It’s a great time to start a career in property management if you’re looking for a way to generate money in real estate.
A significant and anticipated area of the real estate market is rental property management. The global market size of this industry is predicted to increase from $14.47 billion in 2018 to $22.04 billion in 2023, at a Compound Annual Growth Rate (CAGR) of 8.8 percent, according to a study published by MarketsandMarkets.
Of course, the US market continues to be the largest and is expected to remain so during the forecast period. This informs you that in the US home market, property managers can anticipate earning respectable compensation. Are you curious about the salaries of property managers? Find out by reading on.
What Does a Property Manager Do?
A property manager makes sure that all facets of managing commercial, industrial, or residential rental properties are handled correctly.
They are responsible for managing a property’s administration, upkeep, and operations. The property manager can also manage a variety of staff members, including those in the accounting, sales, maintenance, and grounds-keeping departments.
Either the property owner directly hires the property manager or the property manager is indirectly hired through a contract with a property management company.
For real estate investors who prefer a more hands-off approach and a professional managing their property, their services are the ideal answer.
When you work as a property manager, you’ll frequently have a full-time schedule and be accountable for the following duties, among others:
- Meet with and show potential tenants rental properties
- Talk about the lease and describe the conditions of occupancy.
- Tenant monthly fees should be collected.
- Plan for any necessary maintenance and repairs.
- Pay your mortgage, taxes, insurance, salary, and other obligations.
- Investigate and resolve reports of infractions, commotion, and other issues.
- Maintain rental activity logs; create budgets and financial reports.
- Understanding and following local fair housing legislation
They frequently employ a property or real estate manager when real estate investors or owners of rental properties lack the time or competence required to execute these activities. You may be employed as a rental property manager directly by the owner or indirectly through a partnership with a property management firm.
An excellent job choice is property management if you have the aptitude for organizing, analyzing, speaking, listening, and problem-solving. Let’s examine the pay you might anticipate in this area of the real estate market.
Key Qualifications to Become a Property Manager
Only six US states do not require a license to work as a property manager. For example, Idaho, Maine, and Vermont do not require a license.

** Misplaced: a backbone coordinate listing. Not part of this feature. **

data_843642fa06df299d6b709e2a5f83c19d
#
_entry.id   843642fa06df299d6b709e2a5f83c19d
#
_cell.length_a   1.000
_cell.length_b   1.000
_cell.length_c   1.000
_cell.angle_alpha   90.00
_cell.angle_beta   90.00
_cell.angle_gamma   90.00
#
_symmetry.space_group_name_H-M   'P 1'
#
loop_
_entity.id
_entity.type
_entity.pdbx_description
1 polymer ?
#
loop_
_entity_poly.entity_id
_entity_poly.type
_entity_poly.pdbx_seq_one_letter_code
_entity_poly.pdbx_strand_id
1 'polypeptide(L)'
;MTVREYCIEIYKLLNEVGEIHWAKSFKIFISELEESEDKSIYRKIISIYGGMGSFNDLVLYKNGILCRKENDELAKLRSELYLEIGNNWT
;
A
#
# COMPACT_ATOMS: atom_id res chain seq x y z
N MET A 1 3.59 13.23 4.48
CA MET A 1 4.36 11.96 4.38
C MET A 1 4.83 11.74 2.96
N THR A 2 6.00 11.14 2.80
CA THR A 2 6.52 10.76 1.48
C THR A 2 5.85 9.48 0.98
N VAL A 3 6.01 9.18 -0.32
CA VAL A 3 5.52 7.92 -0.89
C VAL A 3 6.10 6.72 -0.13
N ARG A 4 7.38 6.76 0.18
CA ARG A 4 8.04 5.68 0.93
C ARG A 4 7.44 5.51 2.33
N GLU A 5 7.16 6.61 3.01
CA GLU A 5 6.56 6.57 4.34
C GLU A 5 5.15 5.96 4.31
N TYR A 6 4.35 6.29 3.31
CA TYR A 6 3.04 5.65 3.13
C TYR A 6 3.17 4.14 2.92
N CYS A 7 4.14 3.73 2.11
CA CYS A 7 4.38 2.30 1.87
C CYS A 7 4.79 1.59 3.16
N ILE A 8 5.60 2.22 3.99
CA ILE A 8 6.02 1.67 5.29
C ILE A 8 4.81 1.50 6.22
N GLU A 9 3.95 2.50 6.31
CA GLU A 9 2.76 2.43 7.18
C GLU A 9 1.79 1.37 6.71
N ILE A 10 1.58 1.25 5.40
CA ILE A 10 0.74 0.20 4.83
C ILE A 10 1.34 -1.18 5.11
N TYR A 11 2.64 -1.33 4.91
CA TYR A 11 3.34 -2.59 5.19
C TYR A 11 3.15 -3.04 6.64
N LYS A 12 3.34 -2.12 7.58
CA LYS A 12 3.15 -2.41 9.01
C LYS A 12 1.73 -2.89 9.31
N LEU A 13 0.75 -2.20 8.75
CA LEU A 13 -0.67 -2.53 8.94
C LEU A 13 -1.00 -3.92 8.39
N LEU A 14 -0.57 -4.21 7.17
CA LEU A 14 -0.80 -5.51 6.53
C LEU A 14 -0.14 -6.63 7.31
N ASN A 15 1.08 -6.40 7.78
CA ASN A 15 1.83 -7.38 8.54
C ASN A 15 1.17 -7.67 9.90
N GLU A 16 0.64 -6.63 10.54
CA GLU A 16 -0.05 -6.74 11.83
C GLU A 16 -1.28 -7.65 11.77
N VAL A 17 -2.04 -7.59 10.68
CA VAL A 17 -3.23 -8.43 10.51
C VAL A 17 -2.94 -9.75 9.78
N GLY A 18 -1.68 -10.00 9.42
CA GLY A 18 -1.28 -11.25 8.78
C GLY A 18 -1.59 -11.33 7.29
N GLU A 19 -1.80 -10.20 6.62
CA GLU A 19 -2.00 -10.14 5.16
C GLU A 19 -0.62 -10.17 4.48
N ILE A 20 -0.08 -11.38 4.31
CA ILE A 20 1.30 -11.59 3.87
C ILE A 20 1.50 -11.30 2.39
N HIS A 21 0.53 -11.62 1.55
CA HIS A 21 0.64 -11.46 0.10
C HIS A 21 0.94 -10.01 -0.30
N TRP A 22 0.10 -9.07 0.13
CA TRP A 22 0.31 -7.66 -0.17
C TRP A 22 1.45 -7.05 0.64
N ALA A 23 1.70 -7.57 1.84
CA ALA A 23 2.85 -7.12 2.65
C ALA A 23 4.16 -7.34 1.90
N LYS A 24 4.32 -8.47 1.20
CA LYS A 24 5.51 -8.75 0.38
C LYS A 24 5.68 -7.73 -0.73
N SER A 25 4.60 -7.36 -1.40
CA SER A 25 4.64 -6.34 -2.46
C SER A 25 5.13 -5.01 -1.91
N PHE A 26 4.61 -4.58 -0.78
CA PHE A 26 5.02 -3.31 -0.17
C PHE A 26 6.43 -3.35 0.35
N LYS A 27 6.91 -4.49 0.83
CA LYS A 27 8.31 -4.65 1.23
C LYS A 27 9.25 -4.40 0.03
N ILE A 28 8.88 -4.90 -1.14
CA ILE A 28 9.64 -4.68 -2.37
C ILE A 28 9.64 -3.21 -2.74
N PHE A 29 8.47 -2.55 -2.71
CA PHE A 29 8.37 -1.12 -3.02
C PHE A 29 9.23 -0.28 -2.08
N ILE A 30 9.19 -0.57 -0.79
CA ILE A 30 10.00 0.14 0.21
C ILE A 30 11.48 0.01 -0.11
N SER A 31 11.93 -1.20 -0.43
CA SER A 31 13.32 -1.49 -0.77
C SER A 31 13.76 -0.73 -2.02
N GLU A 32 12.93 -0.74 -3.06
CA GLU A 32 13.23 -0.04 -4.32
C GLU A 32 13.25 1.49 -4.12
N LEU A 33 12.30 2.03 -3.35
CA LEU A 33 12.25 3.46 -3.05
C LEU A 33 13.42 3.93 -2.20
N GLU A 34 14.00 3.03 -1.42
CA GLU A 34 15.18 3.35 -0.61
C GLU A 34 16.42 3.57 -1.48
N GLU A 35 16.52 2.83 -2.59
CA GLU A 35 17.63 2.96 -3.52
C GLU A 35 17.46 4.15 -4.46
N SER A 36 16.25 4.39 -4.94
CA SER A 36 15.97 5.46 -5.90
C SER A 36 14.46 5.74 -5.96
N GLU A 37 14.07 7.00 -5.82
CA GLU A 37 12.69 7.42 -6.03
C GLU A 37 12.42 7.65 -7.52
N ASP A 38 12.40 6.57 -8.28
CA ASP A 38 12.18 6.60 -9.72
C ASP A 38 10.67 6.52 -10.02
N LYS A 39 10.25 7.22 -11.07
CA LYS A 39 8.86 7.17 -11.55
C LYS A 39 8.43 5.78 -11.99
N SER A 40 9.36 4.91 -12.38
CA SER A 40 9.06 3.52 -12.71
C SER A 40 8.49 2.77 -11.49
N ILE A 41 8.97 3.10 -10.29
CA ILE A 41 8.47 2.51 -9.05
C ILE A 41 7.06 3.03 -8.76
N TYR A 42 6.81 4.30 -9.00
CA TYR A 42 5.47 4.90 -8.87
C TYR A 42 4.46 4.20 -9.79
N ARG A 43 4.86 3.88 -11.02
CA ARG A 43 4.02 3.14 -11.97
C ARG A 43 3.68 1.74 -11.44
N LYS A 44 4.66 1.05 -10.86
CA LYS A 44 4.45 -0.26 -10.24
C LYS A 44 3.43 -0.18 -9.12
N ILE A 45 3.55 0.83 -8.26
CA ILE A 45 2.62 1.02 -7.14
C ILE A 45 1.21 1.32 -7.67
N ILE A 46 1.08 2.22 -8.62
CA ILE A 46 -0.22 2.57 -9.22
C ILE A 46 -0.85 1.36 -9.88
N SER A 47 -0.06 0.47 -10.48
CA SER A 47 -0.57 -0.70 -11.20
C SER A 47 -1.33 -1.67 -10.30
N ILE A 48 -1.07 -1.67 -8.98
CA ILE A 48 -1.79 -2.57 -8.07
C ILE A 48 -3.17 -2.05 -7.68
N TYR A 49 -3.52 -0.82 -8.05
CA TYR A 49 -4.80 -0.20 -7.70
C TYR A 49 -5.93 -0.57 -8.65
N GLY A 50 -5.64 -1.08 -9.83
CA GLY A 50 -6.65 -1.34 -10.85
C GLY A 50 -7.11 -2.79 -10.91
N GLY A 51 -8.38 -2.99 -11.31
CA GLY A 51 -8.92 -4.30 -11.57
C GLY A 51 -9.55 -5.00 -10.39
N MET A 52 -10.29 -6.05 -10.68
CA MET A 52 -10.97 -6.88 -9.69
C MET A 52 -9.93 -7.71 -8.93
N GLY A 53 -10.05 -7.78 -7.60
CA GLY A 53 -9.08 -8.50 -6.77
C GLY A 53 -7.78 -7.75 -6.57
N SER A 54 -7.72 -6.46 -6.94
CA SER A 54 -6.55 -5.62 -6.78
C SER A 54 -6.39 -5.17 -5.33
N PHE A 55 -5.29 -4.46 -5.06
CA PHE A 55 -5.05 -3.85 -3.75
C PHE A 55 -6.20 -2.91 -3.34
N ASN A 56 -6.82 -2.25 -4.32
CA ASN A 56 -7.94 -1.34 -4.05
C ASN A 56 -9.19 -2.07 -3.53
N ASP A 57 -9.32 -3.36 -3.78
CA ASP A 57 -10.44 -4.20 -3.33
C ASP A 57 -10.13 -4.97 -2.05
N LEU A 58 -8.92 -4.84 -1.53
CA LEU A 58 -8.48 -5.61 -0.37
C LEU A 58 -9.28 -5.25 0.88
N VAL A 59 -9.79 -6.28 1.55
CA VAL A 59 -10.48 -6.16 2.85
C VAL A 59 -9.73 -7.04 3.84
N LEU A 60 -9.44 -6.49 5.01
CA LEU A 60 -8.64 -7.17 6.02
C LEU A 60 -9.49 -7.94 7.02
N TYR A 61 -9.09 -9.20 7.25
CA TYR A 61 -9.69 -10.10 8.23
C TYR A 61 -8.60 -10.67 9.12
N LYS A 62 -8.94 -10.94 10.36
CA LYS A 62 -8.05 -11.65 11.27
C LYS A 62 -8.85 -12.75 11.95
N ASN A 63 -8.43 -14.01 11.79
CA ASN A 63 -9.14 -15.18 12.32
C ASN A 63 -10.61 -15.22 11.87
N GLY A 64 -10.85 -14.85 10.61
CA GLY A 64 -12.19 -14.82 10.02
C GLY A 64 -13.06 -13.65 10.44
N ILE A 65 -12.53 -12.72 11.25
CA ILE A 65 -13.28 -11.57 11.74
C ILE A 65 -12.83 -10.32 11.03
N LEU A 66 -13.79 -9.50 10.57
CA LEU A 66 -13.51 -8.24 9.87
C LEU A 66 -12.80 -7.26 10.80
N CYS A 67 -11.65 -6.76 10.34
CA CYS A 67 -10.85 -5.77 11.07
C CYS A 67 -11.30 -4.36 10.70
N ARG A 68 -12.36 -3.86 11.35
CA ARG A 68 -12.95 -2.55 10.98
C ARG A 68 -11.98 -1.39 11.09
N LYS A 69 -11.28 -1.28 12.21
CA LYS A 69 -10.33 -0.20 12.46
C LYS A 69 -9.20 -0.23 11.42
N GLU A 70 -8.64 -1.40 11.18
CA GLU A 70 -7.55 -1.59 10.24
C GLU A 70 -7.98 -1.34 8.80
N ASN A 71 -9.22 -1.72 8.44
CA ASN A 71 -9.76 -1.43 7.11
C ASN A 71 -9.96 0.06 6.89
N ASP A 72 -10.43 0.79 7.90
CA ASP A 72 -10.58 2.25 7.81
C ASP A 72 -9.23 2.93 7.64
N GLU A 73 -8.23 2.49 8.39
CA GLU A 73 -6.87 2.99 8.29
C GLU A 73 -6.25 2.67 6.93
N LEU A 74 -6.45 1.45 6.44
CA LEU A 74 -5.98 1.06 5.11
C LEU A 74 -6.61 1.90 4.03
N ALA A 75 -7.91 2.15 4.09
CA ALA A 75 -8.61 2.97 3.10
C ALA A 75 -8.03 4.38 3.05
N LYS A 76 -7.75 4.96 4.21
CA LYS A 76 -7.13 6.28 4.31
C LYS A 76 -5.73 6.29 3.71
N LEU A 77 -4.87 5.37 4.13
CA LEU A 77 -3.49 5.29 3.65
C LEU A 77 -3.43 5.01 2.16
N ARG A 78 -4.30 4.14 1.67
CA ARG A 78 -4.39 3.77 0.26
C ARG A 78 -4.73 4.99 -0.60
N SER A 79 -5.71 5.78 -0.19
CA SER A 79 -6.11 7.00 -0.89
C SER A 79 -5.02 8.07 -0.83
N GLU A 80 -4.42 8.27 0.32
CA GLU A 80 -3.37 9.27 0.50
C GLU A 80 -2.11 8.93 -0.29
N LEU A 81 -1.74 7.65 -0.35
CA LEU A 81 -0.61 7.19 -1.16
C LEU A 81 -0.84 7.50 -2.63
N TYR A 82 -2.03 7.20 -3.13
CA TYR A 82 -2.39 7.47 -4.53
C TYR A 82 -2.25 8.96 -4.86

To become a property manager, however, requires both a minimal requirement and more in-depth training, just like in any other job.
The fundamental requirements for a property manager, as well as additional certifications and state license compliance, are covered below.
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Minimum Qualifications of a Property Manager
- Minimum age of 18 or 21 years depending on the state
- High school diploma or equivalent GED
- Legal US citizen or permanent resident
- Real Estate License Coursework and Passing Score on Real Estate Licensing Examination (if needed per state law)
Essential Skills Every Property Manager Needs
You never know who you’re going to run into when you’re working as a property manager. Strong verbal and written communication is therefore essential!
Regularly property managers respond to emails, text messages, and phone calls, and send written notices to their tenants.
The ability to defuse tensions amongst renters or soothe a worried landlord requires persistence and a variety of effective de-escalation strategies.
Attention to Detail
Legal documentation and sensitive information are involved in managing a rental property. Filling out contracts, delivering notices, and following all applicable laws need meticulous attention to detail.
Property managers are multi-faceted professionals who need to be very well-organized if they are to keep track of all of the many operations.
It also necessitates good time management and the capacity to multitask to handle lease operations, turnover maintenance, and accounting.
Keeping track of rent payments, calculating and recording late fees, or keeping track of expense reports necessitates basic accounting abilities for property managers.
However, property managers should be aware of accounting best practices even if software solutions make it easier for them to keep track of their finances.
How much does a Property Manager make?
In the United States, the average salary for a property manager is $48,333 per year or $23.24 per hour. When it comes to salary, the least 10% of property managers make about $35,000 per year, while the top 10% of property managers bring in $79,812.
The salary a property manager can anticipate depends on where they work. In Idaho, Hawaii, Washington, Oregon, and New York, property managers make the greatest money.